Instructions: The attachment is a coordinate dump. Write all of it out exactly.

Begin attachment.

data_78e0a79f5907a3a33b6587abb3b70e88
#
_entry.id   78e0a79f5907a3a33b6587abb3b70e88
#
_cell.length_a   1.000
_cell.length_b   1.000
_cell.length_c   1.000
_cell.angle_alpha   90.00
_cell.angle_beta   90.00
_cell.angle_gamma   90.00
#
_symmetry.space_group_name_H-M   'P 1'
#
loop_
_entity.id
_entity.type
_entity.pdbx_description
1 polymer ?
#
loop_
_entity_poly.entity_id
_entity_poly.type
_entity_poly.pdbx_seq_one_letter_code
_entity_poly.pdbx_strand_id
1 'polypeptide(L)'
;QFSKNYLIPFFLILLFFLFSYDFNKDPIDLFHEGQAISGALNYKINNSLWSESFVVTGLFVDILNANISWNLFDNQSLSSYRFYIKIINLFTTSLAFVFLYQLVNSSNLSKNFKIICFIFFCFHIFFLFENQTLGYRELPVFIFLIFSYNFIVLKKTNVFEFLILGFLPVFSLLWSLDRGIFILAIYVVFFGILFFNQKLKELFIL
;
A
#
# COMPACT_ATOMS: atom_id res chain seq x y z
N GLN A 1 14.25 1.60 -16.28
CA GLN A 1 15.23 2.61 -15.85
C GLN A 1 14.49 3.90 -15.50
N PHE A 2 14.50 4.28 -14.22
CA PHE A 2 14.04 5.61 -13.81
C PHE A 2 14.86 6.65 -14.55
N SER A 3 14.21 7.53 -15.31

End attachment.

data_78e0a79f5907a3a33b6587abb3b70e88
#
_entry.id   78e0a79f5907a3a33b6587abb3b70e88
#
_cell.length_a   1.000
_cell.length_b   1.000
_cell.length_c   1.000
_cell.angle_alpha   90.00
_cell.angle_beta   90.00
_cell.angle_gamma   90.00
#
_symmetry.space_group_name_H-M   'P 1'
#
loop_
_entity.id
_entity.type
_entity.pdbx_description
1 polymer ?
#
loop_
_entity_poly.entity_id
_entity_poly.type
_entity_poly.pdbx_seq_one_letter_code
_entity_poly.pdbx_strand_id
1 'polypeptide(L)'
;QFSKNYLIPFFLILLFFLFSYDFNKDPIDLFHEGQAISGALNYKINNSLWSESFVVTGLFVDILNANISWNLFDNQSLSSYRFYIKIINLFTTSLAFVFLYQLVNSSNLSKNFKIICFIFFCFHIFFLFENQTLGYRELPVFIFLIFSYNFIVLKKTNVFEFLILGFLPVFSLLWSLDRGIFILAIYVVFFGILFFNQKLKELFIL
;
A
#
# COMPACT_ATOMS: atom_id res chain seq x y z
N GLN A 1 14.25 1.60 -16.28
CA GLN A 1 15.23 2.61 -15.85
C GLN A 1 14.49 3.90 -15.50
N PHE A 2 14.50 4.28 -14.22
CA PHE A 2 14.04 5.61 -13.81
C PHE A 2 14.86 6.65 -14.55
N SER A 3 14.21 7.53 -15.31